The Parole Commission did not violate Killian's due process rights when the Commission found Killian guilty of both the criminal charge of impaired driving and the administrative violation charge of excessive use of alcohol. Courts have held that double jeopardy does not bar parole violation proceedings. See, e.g., Thompson v. Reivitz, 746 F.2d 397, 399-400 (7th Cir. 1984), cert. denied, 471 U.S. 1103 (1985); Simpson v. Gunnell, 567 F. Supp. 20, 26 (D. Conn. 1982). In any event, the two charges related to two separate incidents.
Killian's claim that the Parole Commission abused its discretion and denied him the opportunity to present "documentary evidence" to refute the credibility of his estranged wife is not subject to judicial review since the claim relates to findings by the Parole Commission. See Farkas, 744 F.2d at 38-39.
Killian's claim that he could not be found guilty of breaking and entering or of malicious destruction of property, since he was still married to his estranged wife, is essentially a challenge to the Parole Commission's determination on both legal and factual grounds. While allegations of erroneous factual findings are insulated from judicial review, the legality of the Parole Commission's actions may be scrutinized. Farkas, 744 F.2d at 39. In this case, the Parole Commission made a factual finding that Killian was not living together with his wife. Review of the Parole Commission's fact findings is limited to determining whether the information relied on by the Commission is sufficient to support the Commission's findings. Hackett, 851 F.2d at 130. Based on factual determinations, there was no evidence that Killian had a legal right to enter his wife's home or the right to damage his wife's vehicle. Consequently, there was constitutionally adequate evidence for the Parole Commission's determination that Killian's behavior was new criminal conduct.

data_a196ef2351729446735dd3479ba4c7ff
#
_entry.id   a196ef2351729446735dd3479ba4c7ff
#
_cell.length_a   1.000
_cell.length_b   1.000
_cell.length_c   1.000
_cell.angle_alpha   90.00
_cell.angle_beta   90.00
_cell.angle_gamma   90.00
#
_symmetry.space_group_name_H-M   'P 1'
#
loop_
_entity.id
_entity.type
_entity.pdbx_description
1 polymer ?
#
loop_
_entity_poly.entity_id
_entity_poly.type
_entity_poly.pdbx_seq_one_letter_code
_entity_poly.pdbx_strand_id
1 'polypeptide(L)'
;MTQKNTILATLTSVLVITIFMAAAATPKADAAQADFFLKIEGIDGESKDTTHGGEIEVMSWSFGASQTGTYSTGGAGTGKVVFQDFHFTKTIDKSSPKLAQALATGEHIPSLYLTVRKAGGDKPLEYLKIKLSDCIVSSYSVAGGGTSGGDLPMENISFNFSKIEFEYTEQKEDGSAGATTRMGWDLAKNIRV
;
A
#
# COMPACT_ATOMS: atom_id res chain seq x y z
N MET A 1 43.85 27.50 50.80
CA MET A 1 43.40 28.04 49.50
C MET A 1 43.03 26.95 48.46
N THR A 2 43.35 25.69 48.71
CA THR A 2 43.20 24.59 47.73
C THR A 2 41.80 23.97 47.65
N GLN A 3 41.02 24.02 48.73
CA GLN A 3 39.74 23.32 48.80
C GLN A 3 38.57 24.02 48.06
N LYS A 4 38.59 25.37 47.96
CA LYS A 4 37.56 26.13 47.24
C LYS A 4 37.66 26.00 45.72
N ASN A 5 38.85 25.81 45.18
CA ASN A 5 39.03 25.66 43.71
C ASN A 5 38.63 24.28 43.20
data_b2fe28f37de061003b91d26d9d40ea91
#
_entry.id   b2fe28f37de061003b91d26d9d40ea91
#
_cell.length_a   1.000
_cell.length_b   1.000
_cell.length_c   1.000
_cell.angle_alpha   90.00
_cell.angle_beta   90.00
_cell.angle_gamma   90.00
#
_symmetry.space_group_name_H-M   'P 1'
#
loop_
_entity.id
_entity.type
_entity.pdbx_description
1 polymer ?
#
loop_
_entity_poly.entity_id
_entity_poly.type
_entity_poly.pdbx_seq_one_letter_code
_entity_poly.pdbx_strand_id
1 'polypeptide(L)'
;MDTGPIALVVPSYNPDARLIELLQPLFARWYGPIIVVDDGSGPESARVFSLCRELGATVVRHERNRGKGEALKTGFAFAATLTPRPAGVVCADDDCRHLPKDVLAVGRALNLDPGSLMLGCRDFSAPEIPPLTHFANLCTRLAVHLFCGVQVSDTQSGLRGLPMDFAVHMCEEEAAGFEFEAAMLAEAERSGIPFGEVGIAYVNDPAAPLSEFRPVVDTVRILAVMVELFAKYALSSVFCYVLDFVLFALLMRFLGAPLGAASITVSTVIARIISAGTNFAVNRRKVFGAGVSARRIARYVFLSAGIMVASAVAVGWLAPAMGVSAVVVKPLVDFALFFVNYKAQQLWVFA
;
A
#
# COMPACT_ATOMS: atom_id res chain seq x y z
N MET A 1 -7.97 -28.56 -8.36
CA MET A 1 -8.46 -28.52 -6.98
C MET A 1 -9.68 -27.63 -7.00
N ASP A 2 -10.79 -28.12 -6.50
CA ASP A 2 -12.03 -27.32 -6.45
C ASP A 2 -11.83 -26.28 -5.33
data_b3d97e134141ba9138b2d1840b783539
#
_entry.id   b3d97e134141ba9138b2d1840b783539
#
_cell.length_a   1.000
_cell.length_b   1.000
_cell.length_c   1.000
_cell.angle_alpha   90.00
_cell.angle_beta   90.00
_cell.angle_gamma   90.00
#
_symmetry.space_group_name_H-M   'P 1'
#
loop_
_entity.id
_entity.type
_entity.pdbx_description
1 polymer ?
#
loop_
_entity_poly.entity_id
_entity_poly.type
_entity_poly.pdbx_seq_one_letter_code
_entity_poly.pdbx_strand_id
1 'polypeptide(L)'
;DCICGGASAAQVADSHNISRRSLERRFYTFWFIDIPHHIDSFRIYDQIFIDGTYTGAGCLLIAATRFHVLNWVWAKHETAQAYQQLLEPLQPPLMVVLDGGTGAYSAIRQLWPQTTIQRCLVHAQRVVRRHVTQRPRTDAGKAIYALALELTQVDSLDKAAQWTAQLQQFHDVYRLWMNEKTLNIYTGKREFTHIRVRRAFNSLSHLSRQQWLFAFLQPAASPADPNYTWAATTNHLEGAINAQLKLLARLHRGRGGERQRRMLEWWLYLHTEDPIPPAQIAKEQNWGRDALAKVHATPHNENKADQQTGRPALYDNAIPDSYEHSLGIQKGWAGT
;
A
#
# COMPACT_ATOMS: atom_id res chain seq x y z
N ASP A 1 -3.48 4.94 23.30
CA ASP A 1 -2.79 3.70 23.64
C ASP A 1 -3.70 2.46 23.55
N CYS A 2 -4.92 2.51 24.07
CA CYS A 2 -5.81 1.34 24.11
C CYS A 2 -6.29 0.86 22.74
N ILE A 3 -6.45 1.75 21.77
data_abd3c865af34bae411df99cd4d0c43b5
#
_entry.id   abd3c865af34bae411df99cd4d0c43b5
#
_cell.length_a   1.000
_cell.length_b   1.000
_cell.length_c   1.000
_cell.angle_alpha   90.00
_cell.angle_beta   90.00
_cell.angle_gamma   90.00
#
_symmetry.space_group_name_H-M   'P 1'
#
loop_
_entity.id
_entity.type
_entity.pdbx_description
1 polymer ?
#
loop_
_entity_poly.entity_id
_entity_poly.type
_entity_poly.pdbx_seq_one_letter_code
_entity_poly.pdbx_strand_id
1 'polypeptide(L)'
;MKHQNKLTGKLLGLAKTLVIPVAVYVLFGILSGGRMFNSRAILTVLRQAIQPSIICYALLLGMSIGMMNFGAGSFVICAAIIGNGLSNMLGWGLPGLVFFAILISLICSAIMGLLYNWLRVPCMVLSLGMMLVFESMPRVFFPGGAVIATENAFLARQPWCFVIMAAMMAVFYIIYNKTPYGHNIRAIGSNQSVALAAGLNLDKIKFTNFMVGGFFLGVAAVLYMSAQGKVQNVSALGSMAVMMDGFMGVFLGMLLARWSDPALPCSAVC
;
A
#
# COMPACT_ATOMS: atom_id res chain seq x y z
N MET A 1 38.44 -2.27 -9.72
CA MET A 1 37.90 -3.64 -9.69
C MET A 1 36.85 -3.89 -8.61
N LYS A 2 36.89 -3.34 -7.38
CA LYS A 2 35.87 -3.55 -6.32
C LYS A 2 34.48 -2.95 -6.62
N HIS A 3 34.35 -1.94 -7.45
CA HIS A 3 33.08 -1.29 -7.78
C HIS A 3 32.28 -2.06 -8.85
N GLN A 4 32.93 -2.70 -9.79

Contrary to Killian's claim, it was not unreasonable for the Parole Commission to determine Killian's actions to be the crime of burglary. See People v. Pohl, 507 N.W.2d 819, 820-21 (Mich. Ct. App. 1993) (per curiam), remanded for resentencing, 519 N.W.2d 899 (Mich. 1994); People v. Szpara, 492 N.W.2d 804, 805-06 (Mich. Ct. App. 1992) (per curiam), leave to appeal denied, 500 N.W.2d 476 (Mich. 1993).
Killian's claim that the Parole Commission could not revoke his special parole term for failing to report his arrest for impaired driving since this would violate his right not to incriminate himself under the Fifth Amendment is without merit. This claim does not implicate the Fifth Amendment because the parole condition only required the parolee to report the arrest, not to admit criminal wrongdoing.
Killian's claim that the revocation process did not comport with the minimal due process requirements set forth in Morrissey v. Brewer, 408 U.S. 471 (1972), is without merit. The minimal procedural safeguards of Morrissey were fulfilled. As the magistrate judge correctly pointed out, Killian was given written notice of the claimed violations, disclosure of the evidence against him, the opportunity to be heard and to present witnesses and documentary evidence, and the right to confront and cross-examine adverse witnesses, absent good cause. In addition, Killian was provided with a neutral and detached fact finder, and a written statement of the reasons for revoking parole.
The remaining claims asserted on appeal are without merit.
Accordingly, the motion for counsel and "Application For Entry Of Default And Immediate Bond" are denied, and the district court's order is affirmed. Rule 9(b) (3), Rules of the Sixth Circuit.